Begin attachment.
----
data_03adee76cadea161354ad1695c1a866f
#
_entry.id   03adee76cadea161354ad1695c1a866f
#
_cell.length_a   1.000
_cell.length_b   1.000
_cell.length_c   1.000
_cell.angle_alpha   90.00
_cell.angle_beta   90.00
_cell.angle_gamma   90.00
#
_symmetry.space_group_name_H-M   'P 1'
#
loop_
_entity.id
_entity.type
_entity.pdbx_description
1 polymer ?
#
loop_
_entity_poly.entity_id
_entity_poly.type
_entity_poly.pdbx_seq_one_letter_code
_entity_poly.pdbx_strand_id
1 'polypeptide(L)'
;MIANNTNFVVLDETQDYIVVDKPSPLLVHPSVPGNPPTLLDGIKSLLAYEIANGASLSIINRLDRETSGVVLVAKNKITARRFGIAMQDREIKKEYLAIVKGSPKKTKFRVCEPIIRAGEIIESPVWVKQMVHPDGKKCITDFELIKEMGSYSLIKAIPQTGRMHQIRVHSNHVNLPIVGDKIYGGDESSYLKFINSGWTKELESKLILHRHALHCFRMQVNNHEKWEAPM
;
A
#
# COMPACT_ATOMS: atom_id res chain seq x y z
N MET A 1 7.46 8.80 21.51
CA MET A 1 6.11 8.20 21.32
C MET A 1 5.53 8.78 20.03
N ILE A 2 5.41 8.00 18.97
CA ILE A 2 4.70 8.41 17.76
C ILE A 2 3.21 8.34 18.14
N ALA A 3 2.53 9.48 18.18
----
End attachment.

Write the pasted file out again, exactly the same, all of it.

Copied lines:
data_03adee76cadea161354ad1695c1a866f
#
_entry.id   03adee76cadea161354ad1695c1a866f
#
_cell.length_a   1.000
_cell.length_b   1.000
_cell.length_c   1.000
_cell.angle_alpha   90.00
_cell.angle_beta   90.00
_cell.angle_gamma   90.00
#
_symmetry.space_group_name_H-M   'P 1'
#
loop_
_entity.id
_entity.type
_entity.pdbx_description
1 polymer ?
#
loop_
_entity_poly.entity_id
_entity_poly.type
_entity_poly.pdbx_seq_one_letter_code
_entity_poly.pdbx_strand_id
1 'polypeptide(L)'
;MIANNTNFVVLDETQDYIVVDKPSPLLVHPSVPGNPPTLLDGIKSLLAYEIANGASLSIINRLDRETSGVVLVAKNKITARRFGIAMQDREIKKEYLAIVKGSPKKTKFRVCEPIIRAGEIIESPVWVKQMVHPDGKKCITDFELIKEMGSYSLIKAIPQTGRMHQIRVHSNHVNLPIVGDKIYGGDESSYLKFINSGWTKELESKLILHRHALHCFRMQVNNHEKWEAPM
;
A
#
# COMPACT_ATOMS: atom_id res chain seq x y z
N MET A 1 7.46 8.80 21.51
CA MET A 1 6.11 8.20 21.32
C MET A 1 5.53 8.78 20.03
N ILE A 2 5.41 8.00 18.97
CA ILE A 2 4.70 8.41 17.76
C ILE A 2 3.21 8.34 18.14
N ALA A 3 2.53 9.48 18.18